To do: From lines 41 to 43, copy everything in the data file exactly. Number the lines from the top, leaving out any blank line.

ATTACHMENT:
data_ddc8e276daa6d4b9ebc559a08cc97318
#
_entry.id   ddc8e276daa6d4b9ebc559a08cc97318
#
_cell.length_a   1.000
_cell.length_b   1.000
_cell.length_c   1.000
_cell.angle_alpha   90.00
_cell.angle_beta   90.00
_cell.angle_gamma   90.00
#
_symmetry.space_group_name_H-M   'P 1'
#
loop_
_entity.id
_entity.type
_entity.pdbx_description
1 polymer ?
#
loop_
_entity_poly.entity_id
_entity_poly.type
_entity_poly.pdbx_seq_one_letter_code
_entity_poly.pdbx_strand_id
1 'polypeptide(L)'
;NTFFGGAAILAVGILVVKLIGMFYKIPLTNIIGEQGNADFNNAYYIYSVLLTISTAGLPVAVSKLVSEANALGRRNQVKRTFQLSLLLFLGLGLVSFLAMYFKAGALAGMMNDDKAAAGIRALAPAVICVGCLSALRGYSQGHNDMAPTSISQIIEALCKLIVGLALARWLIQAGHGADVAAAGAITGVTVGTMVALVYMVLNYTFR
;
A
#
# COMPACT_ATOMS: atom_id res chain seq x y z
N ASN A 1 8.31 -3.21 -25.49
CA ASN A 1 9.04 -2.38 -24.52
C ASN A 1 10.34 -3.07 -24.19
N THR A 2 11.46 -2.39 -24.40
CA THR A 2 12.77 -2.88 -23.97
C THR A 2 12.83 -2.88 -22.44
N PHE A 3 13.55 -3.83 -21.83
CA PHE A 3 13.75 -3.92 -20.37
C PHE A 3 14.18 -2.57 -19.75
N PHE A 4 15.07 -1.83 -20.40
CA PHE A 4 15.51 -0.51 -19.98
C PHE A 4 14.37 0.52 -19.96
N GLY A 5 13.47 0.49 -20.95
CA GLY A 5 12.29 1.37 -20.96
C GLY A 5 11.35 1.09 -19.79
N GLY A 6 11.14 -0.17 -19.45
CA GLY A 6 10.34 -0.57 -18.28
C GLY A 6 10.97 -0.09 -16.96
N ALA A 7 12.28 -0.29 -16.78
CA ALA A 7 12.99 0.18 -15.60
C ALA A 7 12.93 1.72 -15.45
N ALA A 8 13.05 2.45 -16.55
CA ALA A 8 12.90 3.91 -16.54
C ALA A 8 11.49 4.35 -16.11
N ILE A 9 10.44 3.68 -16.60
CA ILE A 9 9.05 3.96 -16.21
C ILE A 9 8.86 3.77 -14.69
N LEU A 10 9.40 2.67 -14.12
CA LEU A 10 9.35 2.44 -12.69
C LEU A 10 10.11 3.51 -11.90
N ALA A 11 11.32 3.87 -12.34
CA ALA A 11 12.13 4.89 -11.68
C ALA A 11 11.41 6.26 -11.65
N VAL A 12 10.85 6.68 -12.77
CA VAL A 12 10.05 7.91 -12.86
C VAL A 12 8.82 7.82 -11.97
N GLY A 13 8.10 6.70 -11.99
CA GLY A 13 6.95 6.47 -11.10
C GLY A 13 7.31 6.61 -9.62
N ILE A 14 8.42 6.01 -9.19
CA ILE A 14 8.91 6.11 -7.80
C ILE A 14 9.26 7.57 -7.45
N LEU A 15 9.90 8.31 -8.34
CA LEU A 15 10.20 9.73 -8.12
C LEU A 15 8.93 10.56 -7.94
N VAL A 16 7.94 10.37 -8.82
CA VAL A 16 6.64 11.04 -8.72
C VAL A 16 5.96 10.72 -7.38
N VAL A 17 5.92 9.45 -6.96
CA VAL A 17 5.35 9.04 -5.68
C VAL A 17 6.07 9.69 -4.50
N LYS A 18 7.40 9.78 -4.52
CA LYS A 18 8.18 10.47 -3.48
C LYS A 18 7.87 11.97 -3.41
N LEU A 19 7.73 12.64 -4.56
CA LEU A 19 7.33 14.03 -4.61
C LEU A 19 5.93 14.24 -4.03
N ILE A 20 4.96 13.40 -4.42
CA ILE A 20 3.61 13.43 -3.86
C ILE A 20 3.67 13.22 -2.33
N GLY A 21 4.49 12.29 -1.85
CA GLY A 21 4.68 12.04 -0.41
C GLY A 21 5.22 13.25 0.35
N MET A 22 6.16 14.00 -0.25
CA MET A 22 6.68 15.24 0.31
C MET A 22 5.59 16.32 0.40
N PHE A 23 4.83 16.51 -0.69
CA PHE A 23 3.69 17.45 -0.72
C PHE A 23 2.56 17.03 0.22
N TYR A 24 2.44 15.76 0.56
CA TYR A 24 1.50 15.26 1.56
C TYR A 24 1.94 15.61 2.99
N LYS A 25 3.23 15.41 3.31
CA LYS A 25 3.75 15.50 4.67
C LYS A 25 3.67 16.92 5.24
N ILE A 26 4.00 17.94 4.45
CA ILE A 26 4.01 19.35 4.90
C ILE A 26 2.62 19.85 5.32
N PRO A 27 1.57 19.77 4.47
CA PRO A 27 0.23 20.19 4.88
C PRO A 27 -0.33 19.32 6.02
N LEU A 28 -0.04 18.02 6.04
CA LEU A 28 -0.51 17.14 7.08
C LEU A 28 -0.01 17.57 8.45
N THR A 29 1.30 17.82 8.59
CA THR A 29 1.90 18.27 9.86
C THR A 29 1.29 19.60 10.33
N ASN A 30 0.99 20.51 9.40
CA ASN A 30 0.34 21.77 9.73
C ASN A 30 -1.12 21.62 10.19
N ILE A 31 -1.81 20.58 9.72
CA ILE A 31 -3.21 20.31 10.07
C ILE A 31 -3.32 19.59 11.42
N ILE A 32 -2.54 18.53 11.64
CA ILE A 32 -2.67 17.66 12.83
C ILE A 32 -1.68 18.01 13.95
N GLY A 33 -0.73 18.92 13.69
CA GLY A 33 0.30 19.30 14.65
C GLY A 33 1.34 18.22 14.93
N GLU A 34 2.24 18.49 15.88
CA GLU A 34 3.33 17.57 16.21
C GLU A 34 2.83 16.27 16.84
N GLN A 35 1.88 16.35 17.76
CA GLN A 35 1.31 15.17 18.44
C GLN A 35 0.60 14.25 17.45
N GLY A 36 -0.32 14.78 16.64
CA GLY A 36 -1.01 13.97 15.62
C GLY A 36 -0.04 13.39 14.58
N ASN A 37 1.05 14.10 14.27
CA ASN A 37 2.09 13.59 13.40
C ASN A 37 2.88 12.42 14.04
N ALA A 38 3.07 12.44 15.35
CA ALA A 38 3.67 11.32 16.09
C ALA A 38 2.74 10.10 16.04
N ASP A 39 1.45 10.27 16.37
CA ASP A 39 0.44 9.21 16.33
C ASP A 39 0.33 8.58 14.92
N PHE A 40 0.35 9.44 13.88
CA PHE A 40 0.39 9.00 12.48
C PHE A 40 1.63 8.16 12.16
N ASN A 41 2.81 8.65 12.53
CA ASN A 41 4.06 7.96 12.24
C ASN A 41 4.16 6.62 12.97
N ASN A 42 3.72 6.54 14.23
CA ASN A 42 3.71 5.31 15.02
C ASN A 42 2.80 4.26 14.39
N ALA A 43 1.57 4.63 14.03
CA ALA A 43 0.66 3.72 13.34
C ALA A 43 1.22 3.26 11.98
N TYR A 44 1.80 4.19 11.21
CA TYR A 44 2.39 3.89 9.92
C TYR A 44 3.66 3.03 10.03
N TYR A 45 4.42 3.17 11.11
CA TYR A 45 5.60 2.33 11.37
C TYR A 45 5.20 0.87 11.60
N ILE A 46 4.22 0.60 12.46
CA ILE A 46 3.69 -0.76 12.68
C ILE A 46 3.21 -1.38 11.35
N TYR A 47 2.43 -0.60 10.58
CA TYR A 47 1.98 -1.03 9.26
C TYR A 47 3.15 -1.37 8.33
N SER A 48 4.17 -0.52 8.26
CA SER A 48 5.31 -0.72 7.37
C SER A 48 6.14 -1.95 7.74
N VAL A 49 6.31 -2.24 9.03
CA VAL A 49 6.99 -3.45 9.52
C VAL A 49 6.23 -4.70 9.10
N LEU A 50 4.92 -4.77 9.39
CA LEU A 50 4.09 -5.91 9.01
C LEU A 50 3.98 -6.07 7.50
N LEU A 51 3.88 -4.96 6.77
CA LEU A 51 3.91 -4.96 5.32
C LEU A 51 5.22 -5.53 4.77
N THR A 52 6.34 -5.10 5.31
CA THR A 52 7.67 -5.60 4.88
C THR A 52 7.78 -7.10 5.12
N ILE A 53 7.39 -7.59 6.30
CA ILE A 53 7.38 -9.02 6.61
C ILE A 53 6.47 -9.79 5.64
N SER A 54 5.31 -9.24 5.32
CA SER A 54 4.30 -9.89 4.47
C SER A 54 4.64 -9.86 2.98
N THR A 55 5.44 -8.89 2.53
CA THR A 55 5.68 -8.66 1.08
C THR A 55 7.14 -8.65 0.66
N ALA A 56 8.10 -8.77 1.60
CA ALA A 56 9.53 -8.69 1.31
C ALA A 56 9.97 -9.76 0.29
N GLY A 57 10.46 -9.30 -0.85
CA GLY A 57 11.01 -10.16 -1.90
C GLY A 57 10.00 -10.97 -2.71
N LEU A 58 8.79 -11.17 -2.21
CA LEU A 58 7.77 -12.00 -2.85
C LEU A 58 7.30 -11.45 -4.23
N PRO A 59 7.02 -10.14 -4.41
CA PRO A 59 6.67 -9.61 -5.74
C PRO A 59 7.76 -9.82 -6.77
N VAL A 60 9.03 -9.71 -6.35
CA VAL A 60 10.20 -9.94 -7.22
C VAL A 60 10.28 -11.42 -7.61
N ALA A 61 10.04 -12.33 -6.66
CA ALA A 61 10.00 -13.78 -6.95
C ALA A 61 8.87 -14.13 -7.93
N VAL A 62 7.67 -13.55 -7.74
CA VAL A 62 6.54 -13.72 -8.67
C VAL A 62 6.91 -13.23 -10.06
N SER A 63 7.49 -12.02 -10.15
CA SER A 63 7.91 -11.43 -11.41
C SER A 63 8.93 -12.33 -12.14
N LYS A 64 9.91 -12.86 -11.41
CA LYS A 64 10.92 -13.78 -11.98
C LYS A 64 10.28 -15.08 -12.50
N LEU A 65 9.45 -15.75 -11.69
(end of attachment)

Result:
CA PHE A 4 15.51 -0.51 -19.98
C PHE A 4 14.37 0.52 -19.96
N GLY A 5 13.47 0.49 -20.95